Data from the Massachusetts Gaming Commission shows two companies that address fantasy sports very differently are the clear leaders in the sector.
Just like its market share among the best Massachusetts sportsbooks, DraftKings reigns supreme for daily fantasy in its home state. In June, the Boston-based gaming company took nearly $5.4 million in fantasy entry fees, according to data released Tuesday by the commission. That’s 51.5% of the $10.4 million entry fees the 15 registered operators collected during the month. It’s also a slightly higher share than its online sports betting handle in Massachusetts.
While FanDuel is the No. 2 operator in sports betting, it’s a distant third in fantasy with about $1.1 million in entry fees or 10.1% of the market. Although FanDuel may have the edge in other states, DraftKings Massachusetts continues to reach its hometown audience effectively.
The No. 2 DFS operator in Massachusetts is PrizePicks, a Georgia-based company that offers DFS games in 30 states and the District of Columbia.
PrizePicks claimed slightly less than $3 million in entry fees in June for a 28.4% market share, but it’s far closer to DraftKings in adjusted revenues.
PrizePicks reported $488,442.72 in revenue, compared to $558,823.34 for DraftKings.
Combined adjusted gross receipts, defined as the total receipts minus all money paid out to participants, for all 15 operators was $1.3 million. This does not include all the sportsbook promos Massachusetts bettors claimed.
Fantasy Sports or Sports Betting?
The data comes at a time when some states are looking further into the contests fantasy operators offer and whether those contests are really just sports betting. For example, the FanDuel Massachusetts promo code is available to users of the sportsbook, but the fantasy sports app is a completely different product..
Last week, Commission Interim Executive Director Todd Grossman told commissioners his office is aware of discussions across the country regarding whether some fantasy games crossover into sports betting.
“It’s certainly an issue that the commission may need to address directly itself,” he said.
Differences Between DraftKings and PrizePicks
While DraftKings and FanDuel offer fantasy games based on contests against other fantasy players, PrizePicks offers what it calls “single-player” fantasy sports. In those contests, a player fills out an entry form by picking athletes and choosing whether they will go over or under a projected outcome for a statistic. Players must choose between two to six athletes for their entry. The selections cannot be from only one team, and entries can include athletes from multiple sports.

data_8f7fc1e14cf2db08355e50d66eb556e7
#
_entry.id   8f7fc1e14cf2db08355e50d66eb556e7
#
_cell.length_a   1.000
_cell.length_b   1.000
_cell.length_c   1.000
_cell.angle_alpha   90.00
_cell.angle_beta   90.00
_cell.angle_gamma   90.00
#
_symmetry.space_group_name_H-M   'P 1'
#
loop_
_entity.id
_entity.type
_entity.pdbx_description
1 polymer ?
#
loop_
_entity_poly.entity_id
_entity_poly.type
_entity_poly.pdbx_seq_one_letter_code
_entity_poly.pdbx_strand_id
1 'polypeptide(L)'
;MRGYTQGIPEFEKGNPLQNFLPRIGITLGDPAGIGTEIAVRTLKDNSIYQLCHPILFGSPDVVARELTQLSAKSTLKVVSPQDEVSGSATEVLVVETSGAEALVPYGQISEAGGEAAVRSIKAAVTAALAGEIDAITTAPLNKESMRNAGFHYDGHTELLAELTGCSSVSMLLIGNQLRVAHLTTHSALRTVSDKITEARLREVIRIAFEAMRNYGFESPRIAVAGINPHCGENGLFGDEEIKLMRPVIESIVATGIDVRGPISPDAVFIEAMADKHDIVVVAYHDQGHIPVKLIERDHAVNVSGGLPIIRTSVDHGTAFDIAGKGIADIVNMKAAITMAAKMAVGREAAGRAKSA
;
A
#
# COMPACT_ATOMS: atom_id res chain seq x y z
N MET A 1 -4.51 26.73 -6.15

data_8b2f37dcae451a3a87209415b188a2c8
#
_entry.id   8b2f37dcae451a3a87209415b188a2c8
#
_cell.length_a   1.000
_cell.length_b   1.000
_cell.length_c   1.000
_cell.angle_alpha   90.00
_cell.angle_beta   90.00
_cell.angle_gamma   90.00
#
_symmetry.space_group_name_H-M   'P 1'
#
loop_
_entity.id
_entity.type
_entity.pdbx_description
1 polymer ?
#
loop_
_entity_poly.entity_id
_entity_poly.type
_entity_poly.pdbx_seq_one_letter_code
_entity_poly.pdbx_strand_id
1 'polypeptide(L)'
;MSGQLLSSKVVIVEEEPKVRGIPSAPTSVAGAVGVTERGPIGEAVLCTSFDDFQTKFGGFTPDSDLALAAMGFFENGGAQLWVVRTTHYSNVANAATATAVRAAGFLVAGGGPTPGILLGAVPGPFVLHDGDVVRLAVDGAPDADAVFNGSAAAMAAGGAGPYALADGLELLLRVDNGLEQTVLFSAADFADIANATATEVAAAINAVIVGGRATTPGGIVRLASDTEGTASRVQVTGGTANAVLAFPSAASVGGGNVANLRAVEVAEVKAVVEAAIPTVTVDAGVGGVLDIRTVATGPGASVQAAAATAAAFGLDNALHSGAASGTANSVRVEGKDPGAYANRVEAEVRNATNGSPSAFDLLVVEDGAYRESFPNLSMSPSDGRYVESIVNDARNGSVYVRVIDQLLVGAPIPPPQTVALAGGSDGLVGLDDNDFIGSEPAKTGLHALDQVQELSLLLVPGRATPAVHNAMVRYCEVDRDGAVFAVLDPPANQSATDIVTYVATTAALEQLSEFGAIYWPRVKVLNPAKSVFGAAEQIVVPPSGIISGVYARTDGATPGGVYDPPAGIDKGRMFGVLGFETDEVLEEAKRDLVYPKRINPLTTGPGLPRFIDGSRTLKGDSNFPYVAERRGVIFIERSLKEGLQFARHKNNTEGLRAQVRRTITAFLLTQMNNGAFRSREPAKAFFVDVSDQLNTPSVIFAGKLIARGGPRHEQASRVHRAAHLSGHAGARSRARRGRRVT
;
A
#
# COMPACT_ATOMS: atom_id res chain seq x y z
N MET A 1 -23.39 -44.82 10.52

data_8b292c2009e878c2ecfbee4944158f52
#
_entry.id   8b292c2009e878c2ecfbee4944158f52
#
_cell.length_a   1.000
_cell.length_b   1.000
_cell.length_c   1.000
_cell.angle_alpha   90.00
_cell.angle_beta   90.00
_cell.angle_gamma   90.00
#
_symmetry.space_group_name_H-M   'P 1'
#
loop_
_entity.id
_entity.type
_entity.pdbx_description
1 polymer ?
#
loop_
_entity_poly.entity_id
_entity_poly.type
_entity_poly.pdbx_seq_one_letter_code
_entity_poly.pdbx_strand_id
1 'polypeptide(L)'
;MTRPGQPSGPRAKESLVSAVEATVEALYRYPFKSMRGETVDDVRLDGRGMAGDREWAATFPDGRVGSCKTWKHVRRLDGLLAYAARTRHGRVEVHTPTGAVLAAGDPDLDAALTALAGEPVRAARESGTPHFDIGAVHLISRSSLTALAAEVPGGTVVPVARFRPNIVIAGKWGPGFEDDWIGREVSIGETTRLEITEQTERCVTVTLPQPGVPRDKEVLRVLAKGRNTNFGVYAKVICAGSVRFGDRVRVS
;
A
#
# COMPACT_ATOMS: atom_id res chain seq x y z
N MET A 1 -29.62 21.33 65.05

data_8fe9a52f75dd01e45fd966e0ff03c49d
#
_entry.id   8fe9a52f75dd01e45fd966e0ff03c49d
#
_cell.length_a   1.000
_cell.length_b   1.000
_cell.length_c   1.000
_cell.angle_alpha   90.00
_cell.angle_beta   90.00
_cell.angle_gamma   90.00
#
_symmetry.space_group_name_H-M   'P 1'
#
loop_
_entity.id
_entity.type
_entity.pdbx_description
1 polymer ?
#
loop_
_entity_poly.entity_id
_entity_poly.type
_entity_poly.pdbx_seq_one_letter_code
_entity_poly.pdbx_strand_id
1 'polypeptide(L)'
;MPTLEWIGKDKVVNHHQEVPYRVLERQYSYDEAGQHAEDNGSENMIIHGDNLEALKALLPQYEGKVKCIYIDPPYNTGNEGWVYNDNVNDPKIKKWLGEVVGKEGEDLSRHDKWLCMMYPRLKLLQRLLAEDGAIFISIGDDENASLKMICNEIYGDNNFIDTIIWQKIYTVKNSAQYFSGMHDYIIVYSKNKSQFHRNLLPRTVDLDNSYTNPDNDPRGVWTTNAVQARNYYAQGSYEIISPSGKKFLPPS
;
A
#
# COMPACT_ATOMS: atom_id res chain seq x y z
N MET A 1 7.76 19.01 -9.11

The format is very similar to parlays offered by sportsbooks, but PrizePicks players can opt to enter a contest allowing for selections to miss. The payouts in those contests are smaller compared to those where only perfect entries are paid out.
As a result, Massachusetts Gaming Commission data shows PrizePicks’ percentage of revenue generated from entries - what sportsbooks call their hold - is far higher than DraftKings.
Daily fantasy sports have been legal in Massachusetts for seven years, but the commission has only collected and reported operator data for a year. Tuesday was the first time the commission released a “stylized” graphic, MGC Communications Division Chief Thomas Mills told BetMassachusetts.com Wednesday.
Dating back to August 2022, PrizePicks has reported adjusted revenues of $10.2 million, compared to DraftKings’ $11.2 million. That’s despite DraftKings’ $104.9 million in entries, nearly doubling PrizePicks’ $53.6 million.
Nearly $194 million worth of entries have been submitted in fantasy contests in Massachusetts, according to the MGC. All operators have reported adjusted gross receipts of $28.2 million since then.
PrizePicks Revenue Rivals Sports Betting Operators
Massachusetts sports betting apps began in March. Since then, mobile betting has generated far more traffic than daily fantasy. Sports betting apps reported a handle of $1.88 billion from March to June, while fantasy operators took just $54.6 million in entries.
PrizePicks over that timeframe took $19.4 million in entries. That’s about 3.5 times less than the $69.3 million WynnBet reported in sports betting handle from March to June. However, Wynn’s $3.9 million revenue outpaced PrizePicks only by about $380,000.
Similar to the state’s sports betting law, DFS games are available only to adults 21 and older.
The state also prohibits any contest that includes amateur or college events.
But there are also differences in the way the state generates revenue off sportsbooks compared to fantasy providers.
DFS operators are taxed at 15% of their net adjusted gross receipts. That’s the same rate as brick-and-mortar sportsbooks. Online sports betting operators are taxed at 20% of their revenues. So, the state received nearly $790,000 from WynnBet from March to June, but PrizePicks’ tax bill for the same period was just slightly more than $535,000.
In Massachusetts, online sports betting operators that are not connected with a licensed gaming land-based gaming operator must pay $5 million for a license that lasts five years. It costs the same to renew the license.
The MGC collects taxes on the DFS operators, but those companies are regulated by the state’s attorney general. Those companies need only to register with the commission, Mills said.
“As such, the MGC does not have a licensing process or fees for DFS operators,” he add